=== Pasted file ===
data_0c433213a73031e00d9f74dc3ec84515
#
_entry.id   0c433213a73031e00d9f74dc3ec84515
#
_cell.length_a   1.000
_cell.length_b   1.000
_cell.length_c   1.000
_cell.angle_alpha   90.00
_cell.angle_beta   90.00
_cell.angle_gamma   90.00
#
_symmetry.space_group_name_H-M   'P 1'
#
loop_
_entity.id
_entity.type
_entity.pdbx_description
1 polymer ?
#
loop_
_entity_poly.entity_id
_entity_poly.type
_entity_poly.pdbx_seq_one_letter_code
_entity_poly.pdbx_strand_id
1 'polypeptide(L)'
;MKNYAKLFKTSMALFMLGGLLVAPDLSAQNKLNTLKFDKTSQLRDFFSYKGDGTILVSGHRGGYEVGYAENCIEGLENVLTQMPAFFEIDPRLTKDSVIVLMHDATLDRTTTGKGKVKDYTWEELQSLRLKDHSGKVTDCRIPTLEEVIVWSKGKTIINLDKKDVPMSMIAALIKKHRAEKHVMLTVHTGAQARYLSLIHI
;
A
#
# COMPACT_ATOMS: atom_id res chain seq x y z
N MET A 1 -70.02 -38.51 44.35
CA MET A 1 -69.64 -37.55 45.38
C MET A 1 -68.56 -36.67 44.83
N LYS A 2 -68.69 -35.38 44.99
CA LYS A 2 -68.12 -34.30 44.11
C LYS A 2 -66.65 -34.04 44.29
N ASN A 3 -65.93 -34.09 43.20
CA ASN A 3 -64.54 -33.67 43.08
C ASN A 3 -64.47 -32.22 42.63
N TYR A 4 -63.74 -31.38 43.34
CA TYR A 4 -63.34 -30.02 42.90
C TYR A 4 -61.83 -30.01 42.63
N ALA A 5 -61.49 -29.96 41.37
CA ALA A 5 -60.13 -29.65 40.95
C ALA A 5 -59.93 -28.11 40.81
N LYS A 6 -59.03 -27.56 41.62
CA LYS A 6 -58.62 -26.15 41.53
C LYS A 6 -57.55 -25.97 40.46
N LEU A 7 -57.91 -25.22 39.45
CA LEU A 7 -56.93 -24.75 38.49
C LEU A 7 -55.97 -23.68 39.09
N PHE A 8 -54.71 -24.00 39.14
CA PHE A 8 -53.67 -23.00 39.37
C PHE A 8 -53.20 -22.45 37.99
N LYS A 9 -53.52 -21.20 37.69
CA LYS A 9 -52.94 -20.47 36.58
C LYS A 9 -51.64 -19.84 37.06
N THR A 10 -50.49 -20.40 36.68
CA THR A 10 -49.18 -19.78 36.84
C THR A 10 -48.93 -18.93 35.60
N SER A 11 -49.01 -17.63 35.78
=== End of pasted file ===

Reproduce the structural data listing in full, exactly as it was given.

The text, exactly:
data_0c433213a73031e00d9f74dc3ec84515
#
_entry.id   0c433213a73031e00d9f74dc3ec84515
#
_cell.length_a   1.000
_cell.length_b   1.000
_cell.length_c   1.000
_cell.angle_alpha   90.00
_cell.angle_beta   90.00
_cell.angle_gamma   90.00
#
_symmetry.space_group_name_H-M   'P 1'
#
loop_
_entity.id
_entity.type
_entity.pdbx_description
1 polymer ?
#
loop_
_entity_poly.entity_id
_entity_poly.type
_entity_poly.pdbx_seq_one_letter_code
_entity_poly.pdbx_strand_id
1 'polypeptide(L)'
;MKNYAKLFKTSMALFMLGGLLVAPDLSAQNKLNTLKFDKTSQLRDFFSYKGDGTILVSGHRGGYEVGYAENCIEGLENVLTQMPAFFEIDPRLTKDSVIVLMHDATLDRTTTGKGKVKDYTWEELQSLRLKDHSGKVTDCRIPTLEEVIVWSKGKTIINLDKKDVPMSMIAALIKKHRAEKHVMLTVHTGAQARYLSLIHI
;
A
#
# COMPACT_ATOMS: atom_id res chain seq x y z
N MET A 1 -70.02 -38.51 44.35
CA MET A 1 -69.64 -37.55 45.38
C MET A 1 -68.56 -36.67 44.83
N LYS A 2 -68.69 -35.38 44.99
CA LYS A 2 -68.12 -34.30 44.11
C LYS A 2 -66.65 -34.04 44.29
N ASN A 3 -65.93 -34.09 43.20
CA ASN A 3 -64.54 -33.67 43.08
C ASN A 3 -64.47 -32.22 42.63
N TYR A 4 -63.74 -31.38 43.34
CA TYR A 4 -63.34 -30.02 42.90
C TYR A 4 -61.83 -30.01 42.63
N ALA A 5 -61.49 -29.96 41.37
CA ALA A 5 -60.13 -29.65 40.95
C ALA A 5 -59.93 -28.11 40.81
N LYS A 6 -59.03 -27.56 41.62
CA LYS A 6 -58.62 -26.15 41.53
C LYS A 6 -57.55 -25.97 40.46
N LEU A 7 -57.91 -25.22 39.45
CA LEU A 7 -56.93 -24.75 38.49
C LEU A 7 -55.97 -23.68 39.09
N PHE A 8 -54.71 -24.00 39.14
CA PHE A 8 -53.67 -23.00 39.37
C PHE A 8 -53.20 -22.45 37.99
N LYS A 9 -53.52 -21.20 37.69
CA LYS A 9 -52.94 -20.47 36.58
C LYS A 9 -51.64 -19.84 37.06
N THR A 10 -50.49 -20.40 36.68
CA THR A 10 -49.18 -19.78 36.84
C THR A 10 -48.93 -18.93 35.60
N SER A 11 -49.01 -17.63 35.78